View Full Version : Any info on death of 341626 AC/1 G E Bruce, 100 Squadron 1925

26th February 2009, 17:27
Does anybody have further information on the death of 341626 A.C./1 George Edward Bruce, 100 Squadron, who died in an aircraft accident at Spitalgate, Lincolnshire on May 25th 1925.
Thanks in advance.
Andrew Bruce

26th February 2009, 17:57
Your in luck,

Flight magazine of May 28th 1925 lists:

Royal Air Force Flying Accidents
THE Air Ministry regrets to announce that as a result of an accident at Sialkot, India, to a Bristol Fighter of No. 31 Squadron, Ambala, on May 20, Flying Officer Arthur Findley, R.A.F., the pilot of the aircraft, and Capt. Gregory Rich, Indian Army, were killed.
As a result of an accident at Northolt Aerodrome to a Snipe machine of No. 32 Squadron, Kenley, at 9.10 p.m. on May 22, Pilot Officer Arthur Reinagle Woodyatt, the pilot of the aircraft, was killed.

In an accident near Spittlegate to a Fairey " Fawn machine of No. 100 Squadron, Spittlegate, at 6 p.m. on May 25, Pilot Officer Jack Terence Eve, the pilot of the aircraft, was killed, 341626 A.C.I George Edward Bruce dangerously injured, and 244302 A.C.2 Percival Thomas Sharpe severely injured. A.C.I Bruce died of his injuries on the same day.

In another accident at Andover in the evening of the same day, No. 241627 Corporal Sydney Ronald Wilson, of No. 12 Squadron, was killed whilst engaged in a practice parachute jump.


It is subject to confirmation of course, don;t trust the media.



27th February 2009, 03:03

Here is a listing of No.100 Squadron Fairey Fawns;

J7187,J7188, J7189, J7190, J7191, J7192, J7193, J7194, J7195, J7203, J7204, J7205, J7206, J7207, J7208, J7209, J7212, J7214, J7223, J7224, J7225, J7226 and J7771.

It is believed, that No.100 Sqn. had four Fawn accidents in 1925.

Maybe someone with AB's 'J' serials, can ID Eve's aircraft.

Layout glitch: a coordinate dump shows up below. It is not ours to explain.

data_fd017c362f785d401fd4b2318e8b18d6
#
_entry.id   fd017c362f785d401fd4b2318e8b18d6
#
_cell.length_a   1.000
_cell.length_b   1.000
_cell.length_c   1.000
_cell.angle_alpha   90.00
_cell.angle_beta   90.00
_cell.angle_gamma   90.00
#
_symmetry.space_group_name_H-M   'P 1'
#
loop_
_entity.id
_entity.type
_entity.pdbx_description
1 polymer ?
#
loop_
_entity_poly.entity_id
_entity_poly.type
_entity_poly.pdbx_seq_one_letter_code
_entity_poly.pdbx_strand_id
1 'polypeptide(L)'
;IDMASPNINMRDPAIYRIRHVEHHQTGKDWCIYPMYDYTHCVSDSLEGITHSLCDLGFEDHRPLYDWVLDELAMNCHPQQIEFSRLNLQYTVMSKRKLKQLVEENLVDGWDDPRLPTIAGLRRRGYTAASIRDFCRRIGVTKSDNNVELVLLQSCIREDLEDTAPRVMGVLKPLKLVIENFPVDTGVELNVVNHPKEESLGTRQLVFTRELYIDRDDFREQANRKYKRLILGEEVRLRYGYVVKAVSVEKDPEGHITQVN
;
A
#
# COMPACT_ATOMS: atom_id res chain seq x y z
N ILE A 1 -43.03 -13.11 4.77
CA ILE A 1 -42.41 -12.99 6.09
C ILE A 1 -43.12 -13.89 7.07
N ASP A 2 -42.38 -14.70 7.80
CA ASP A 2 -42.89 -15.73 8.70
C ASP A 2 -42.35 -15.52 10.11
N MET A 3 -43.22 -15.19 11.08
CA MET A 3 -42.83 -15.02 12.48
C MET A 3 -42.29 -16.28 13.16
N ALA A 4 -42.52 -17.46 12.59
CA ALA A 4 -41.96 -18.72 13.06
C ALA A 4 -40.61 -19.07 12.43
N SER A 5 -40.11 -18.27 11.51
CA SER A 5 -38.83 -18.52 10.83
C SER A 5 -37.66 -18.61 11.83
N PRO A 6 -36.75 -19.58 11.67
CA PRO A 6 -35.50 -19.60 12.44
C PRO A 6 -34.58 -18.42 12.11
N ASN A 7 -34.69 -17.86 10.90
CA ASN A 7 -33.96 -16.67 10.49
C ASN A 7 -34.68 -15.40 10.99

Errol Martyn
27th February 2009, 06:14
From the 'J' book:

100 Sqn...Spun into ground on turn, nr Spittlegate, 25.5.25 WOC.


27th February 2009, 07:04
There you go, Andrew. By the way, welcome.


PS. Errol, you are not forgotten. Few problems here in Victoria at the moment. Goodies on the way shortly.

28th February 2009, 11:29
Thanks everyone for your replies and information.

I am puzzled how three airmen were killed/injured when the Fairey Fawn only has room for two crew?

Any idea's.


28th February 2009, 12:06
Hi Andrew,

The Fawn was designed to carry either two persons and bombs or three persons. In the Mk III the observer's seat was arranged to fold into the floor of the cockpit. For bombing, the cockpit floor, with the seat folded into it, was lifted out of the way and the bottom aluminium cowling slid backwards while the observer lay on the floor of the third cockpit, which contained readily detachable seat bearers and a seat which was easily swung out of the way. If only two were carried, the third cockpit contained flares and a parachute.

By Day and by Night.
Aeroplane Monthly.
January, 1993.(N0.237) p.10.

28th February 2009, 13:31

That explains it.

Much appreciated.

Best regards